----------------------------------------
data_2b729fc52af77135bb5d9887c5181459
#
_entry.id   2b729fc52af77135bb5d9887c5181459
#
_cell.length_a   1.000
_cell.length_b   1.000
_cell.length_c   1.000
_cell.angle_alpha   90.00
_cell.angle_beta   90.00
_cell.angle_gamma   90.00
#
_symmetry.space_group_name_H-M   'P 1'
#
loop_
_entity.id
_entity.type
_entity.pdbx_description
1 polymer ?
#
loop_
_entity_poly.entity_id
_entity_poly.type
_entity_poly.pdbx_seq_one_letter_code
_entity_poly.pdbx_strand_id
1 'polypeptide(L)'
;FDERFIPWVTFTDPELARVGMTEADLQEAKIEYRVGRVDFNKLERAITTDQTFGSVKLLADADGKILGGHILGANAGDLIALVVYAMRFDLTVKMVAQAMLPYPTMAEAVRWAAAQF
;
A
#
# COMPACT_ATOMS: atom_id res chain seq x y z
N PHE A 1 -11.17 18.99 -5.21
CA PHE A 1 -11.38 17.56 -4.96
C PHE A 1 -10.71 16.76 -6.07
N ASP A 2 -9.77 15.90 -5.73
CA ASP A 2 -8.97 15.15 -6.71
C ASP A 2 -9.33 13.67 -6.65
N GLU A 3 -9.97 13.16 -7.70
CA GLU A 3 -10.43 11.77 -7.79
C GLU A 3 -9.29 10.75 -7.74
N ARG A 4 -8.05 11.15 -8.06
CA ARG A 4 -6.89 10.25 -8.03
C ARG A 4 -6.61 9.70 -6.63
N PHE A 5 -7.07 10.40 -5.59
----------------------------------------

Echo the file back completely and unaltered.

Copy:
data_2b729fc52af77135bb5d9887c5181459
#
_entry.id   2b729fc52af77135bb5d9887c5181459
#
_cell.length_a   1.000
_cell.length_b   1.000
_cell.length_c   1.000
_cell.angle_alpha   90.00
_cell.angle_beta   90.00
_cell.angle_gamma   90.00
#
_symmetry.space_group_name_H-M   'P 1'
#
loop_
_entity.id
_entity.type
_entity.pdbx_description
1 polymer ?
#
loop_
_entity_poly.entity_id
_entity_poly.type
_entity_poly.pdbx_seq_one_letter_code
_entity_poly.pdbx_strand_id
1 'polypeptide(L)'
;FDERFIPWVTFTDPELARVGMTEADLQEAKIEYRVGRVDFNKLERAITTDQTFGSVKLLADADGKILGGHILGANAGDLIALVVYAMRFDLTVKMVAQAMLPYPTMAEAVRWAAAQF
;
A
#
# COMPACT_ATOMS: atom_id res chain seq x y z
N PHE A 1 -11.17 18.99 -5.21
CA PHE A 1 -11.38 17.56 -4.96
C PHE A 1 -10.71 16.76 -6.07
N ASP A 2 -9.77 15.90 -5.73
CA ASP A 2 -8.97 15.15 -6.71
C ASP A 2 -9.33 13.67 -6.65
N GLU A 3 -9.97 13.16 -7.70
CA GLU A 3 -10.43 11.77 -7.79
C GLU A 3 -9.29 10.75 -7.74
N ARG A 4 -8.05 11.15 -8.06
CA ARG A 4 -6.89 10.25 -8.03
C ARG A 4 -6.61 9.70 -6.63
N PHE A 5 -7.07 10.40 -5.59